The purpose of our study was to determine if vascular occlusion produced an additive effect on muscle hypertrophy and strength performance with high strength training loads. Sixteen physically active men were divided into two groups: high-intensity (HI = 6 RM) and moderate-intensity training (MI = 12 RM). An occlusion cuff was attached to the proximal end of the right thigh, so that blood flow was reduced during the exercise. The left leg served as a control, thus was trained without vascular occlusion. Knee extension 1 RM and quadriceps cross-sectional area (MRI) were evaluated pre- and post-8 weeks of training. We only found a main time effect for both strength gains and quadriceps hypertrophy (p < 0.001). Therefore, we conclude that vascular occlusion in combination with high-intensity strength training does not augment muscle strength or hypertrophy when compared to high-intensity strength training alone.

2.Effect of resistance exercise training combined with relatively low vascular occlusion.
Sumide T, Sakuraba K, Sawaki K, Ohmura H, Tamura Y.
Department of Sports Medicine, School of Health and Sports Science, Juntendo University, Japan.

Previous studies have demonstrated that a low-intensity resistance exercise, combined with vascular occlusion, results in a marked increase in muscular size and strength. We investigated the optimal pressure for reduction of muscle blood flow with resistance exercise to increase the muscular strength and endurance. Twenty-one subjects were randomly divided into four groups by the different application of vascular occlusion pressure at the proximal of thigh: without any pressure (0-pressure group), with a pressure of 50mmHg (50-pressure group), with a pressure of 150mmHg (150-pressure group), and with a pressure of 250mmHg (250-pressure group). The isokinetic muscle strength at angular velocities of 60 and 180 degrees /s, total muscle work, and the cross-sectional knee extensor muscle area were assessed before and after exercise. Exercise was performed three times a week over an 8-week period at an intensity of approximately 20% of one-repetition maximum for straight leg raising and hip joint adduction and maximum force for abduction training. A significant increase in strength at 180 degrees /s was noted after exercise in all subjects who exercised under vascular occlusion. Total muscle work increased significantly in the 50- and 150-pressure groups (P<0.05, P<0.01, respectively). There was no significant increase in cross-sectional knee extensor muscle area in any groups. In conclusion, resistance exercise with relatively low vascular occlusion pressure is potentially useful to increase muscle strength and endurance without discomfort.

3.Cross-Transfer Effects of Resistance Training with Blood Flow Restriction.

BASIC SCIENCES

Medicine & Science in Sports & Exercise. 40(2):258-263, February 2008.
MADARAME, HARUHIKO 1; NEYA, MITSUO 1; OCHI, EISUKE 2; NAKAZATO, KOICHI 2; SATO, YOSHIAKI 3; ISHII, NAOKATA 1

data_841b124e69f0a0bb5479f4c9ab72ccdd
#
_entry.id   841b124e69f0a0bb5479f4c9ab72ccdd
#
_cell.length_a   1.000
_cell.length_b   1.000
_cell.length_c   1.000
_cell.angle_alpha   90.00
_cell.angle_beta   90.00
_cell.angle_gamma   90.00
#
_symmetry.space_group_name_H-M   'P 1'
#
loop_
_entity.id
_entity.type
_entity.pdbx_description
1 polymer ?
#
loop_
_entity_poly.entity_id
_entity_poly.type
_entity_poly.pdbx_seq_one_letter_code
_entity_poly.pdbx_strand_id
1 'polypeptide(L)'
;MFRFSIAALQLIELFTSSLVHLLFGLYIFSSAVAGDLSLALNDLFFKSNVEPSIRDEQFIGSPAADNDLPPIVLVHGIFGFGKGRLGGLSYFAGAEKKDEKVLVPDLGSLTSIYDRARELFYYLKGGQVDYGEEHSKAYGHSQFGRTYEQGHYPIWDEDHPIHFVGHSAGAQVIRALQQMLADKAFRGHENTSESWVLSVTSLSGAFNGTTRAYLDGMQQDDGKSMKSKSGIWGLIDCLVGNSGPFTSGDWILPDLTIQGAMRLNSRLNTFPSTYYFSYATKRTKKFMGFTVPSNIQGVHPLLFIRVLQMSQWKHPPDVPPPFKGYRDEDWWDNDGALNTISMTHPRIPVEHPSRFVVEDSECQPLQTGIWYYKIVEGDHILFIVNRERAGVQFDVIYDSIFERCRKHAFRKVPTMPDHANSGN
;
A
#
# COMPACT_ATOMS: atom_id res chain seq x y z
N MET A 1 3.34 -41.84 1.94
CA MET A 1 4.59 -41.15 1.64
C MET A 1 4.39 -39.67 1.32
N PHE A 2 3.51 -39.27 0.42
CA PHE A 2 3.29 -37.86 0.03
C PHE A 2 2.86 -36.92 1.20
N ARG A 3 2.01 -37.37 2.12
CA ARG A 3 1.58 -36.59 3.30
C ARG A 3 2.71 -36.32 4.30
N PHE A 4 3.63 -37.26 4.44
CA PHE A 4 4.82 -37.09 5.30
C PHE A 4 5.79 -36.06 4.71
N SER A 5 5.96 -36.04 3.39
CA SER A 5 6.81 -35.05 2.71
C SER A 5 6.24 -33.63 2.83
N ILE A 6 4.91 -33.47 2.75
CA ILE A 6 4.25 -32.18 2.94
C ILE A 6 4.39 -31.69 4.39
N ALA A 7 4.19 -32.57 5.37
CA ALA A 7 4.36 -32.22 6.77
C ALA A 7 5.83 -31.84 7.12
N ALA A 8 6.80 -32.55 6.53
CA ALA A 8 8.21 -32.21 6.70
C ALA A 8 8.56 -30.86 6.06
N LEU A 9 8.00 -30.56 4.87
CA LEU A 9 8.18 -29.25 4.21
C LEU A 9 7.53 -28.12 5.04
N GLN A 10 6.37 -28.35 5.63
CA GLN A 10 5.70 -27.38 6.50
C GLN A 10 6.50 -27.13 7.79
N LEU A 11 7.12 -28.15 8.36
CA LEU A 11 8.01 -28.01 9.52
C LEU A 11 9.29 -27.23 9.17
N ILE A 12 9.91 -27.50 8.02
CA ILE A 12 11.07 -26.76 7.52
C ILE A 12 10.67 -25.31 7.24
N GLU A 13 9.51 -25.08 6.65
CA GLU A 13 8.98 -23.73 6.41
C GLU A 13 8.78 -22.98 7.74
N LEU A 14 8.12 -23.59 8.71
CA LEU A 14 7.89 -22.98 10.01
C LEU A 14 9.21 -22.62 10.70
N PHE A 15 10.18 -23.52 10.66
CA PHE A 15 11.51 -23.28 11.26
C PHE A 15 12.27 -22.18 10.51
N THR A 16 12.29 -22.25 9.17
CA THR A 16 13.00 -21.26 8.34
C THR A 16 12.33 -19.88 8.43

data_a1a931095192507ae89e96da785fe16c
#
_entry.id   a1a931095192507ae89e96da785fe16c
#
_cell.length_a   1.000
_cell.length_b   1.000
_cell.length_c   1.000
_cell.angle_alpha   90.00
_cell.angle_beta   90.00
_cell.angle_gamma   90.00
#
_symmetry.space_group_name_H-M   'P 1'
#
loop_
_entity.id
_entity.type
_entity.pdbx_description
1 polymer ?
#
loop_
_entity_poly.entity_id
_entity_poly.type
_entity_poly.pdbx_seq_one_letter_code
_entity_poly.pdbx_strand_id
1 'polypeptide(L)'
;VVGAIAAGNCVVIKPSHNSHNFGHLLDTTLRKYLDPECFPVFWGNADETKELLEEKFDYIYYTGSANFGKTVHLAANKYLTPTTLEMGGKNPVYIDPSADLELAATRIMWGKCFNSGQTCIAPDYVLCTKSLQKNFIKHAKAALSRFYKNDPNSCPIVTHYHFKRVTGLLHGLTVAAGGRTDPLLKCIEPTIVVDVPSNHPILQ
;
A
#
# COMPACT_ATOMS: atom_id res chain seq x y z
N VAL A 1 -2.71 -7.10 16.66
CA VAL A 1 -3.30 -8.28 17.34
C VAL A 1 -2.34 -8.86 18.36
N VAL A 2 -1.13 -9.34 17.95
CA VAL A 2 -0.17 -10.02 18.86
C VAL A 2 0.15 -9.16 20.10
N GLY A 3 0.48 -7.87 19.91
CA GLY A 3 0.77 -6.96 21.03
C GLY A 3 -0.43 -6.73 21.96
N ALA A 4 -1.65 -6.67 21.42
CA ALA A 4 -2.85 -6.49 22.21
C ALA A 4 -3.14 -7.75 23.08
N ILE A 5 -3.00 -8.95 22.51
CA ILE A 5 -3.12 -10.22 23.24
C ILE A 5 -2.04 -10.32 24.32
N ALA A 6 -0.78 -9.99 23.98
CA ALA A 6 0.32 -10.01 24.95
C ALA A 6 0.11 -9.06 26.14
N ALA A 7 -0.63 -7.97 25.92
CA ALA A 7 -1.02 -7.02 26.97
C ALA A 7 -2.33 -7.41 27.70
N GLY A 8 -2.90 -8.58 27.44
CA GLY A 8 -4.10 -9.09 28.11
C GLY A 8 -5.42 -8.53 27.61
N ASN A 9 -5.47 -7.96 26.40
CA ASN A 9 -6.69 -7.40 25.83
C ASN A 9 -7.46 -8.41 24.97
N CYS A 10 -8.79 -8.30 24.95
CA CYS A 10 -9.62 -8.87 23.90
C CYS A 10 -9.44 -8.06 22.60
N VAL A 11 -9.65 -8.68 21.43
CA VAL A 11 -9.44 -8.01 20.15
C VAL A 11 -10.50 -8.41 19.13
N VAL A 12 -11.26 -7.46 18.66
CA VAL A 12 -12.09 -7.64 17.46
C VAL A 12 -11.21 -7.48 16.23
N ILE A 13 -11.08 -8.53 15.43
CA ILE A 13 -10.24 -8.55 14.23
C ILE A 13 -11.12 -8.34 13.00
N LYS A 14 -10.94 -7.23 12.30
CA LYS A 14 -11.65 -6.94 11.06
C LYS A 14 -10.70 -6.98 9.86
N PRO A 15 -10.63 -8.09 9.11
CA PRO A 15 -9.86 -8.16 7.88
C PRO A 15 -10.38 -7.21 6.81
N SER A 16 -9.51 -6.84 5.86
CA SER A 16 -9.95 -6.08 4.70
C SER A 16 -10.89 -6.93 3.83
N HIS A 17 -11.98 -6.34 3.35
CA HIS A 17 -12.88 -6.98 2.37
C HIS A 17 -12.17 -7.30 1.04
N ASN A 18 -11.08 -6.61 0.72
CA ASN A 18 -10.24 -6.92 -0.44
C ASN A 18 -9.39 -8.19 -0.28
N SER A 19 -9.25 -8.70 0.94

Abstract:
Purpose: This study investigated whether muscle hypertrophy-promoting effects are cross-transferred in resistance training with blood flow restriction, which has been shown to evoke strong endocrine activation.

Methods: Fifteen untrained men were randomly assigned into the occlusive training group (OCC, N = 8) and the normal training group (NOR, N = 7). Both groups performed the same unilateral arm exercise (arm curl) at 50% of one-repetition maximum (1RM) without occlusion (three sets, 10 repetitions). Either the dominant or nondominant arm was randomly chosen to be trained (OCC-T, NOR-T) or to serve as a control (OCC-C, NOR-C). After the arm exercise, OCC performed leg exercise with blood flow restriction (30% of 1RM, three sets, 15-30 repetitions), whereas NOR performed the same leg exercise without occlusion. The training session was performed twice a week for 10 wk. In a separate set of experiments, acute changes in blood hormone concentrations were measured after the same leg exercises with (N = 5) and without (N = 5) occlusion.

Results: Cross-sectional area (CSA) and isometric torque of elbow flexor muscles increased significantly in OCC-T, whereas no significant changes were observed in OCC-C, NOR-T, and NOR-C. CSA and isometric torque of thigh muscles increased significantly in OCC, whereas no significant changes were observed in NOR. Noradrenaline concentration showed a significantly larger increase after leg exercise with occlusion than after exercises without occlusion, though growth hormone and testosterone concentrations did not show significant differences between these two types of exercises.

Conclusion: The results indicate that low-intensity resistance training increases muscular size and strength when combined with resistance exercise with blood flow restriction for other muscle groups. It was suggested that any circulating factor(s) was involved in this remote effect of exercise on muscular size.
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  #16  
Old 02-26-2008, 01:40 AM
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Default Re: Blood Flow Restriction during Low-Intensity Resistance Exercise Increases S6K1 Phosphorylation and Muscle Protein Synthesis.

This isn't dangerous?
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  #17  
Old 02-26-2008, 08:41 AM
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Default Re: Blood Flow Restriction during Low-Intensity Resistance Exercise Increases S6K1 Phosphorylation and Muscle Protein Synthesis.

It shouldnīt be. Of course it raises blood pressure during the exercise bout. But so does regular strength traning. Unless youīre suffering from heart disease you should be absolutely fine. If on the other hand you have a heart problem, you should avoid this type of training. In such case traditional, dynamic strength training might be more beneficial/less harmful.
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  #18  
Old 10-24-2008, 02:23 PM
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interesting old post lets bring it back to life!`
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Old 03-04-2009, 01:26 PM
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Just noticed this, Jeremy you may of been beaten to the punch with occlusion
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  #20  
Old 03-04-2009, 07:29 PM
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Just out of curiosity, I thought that the "pump" had nothing to do with size and strength gains... isn't it just glycogen stores? Don't get me wrong, I love the pump, I was just under the impression it had nothing to do with progression in weight training and bodybuilding.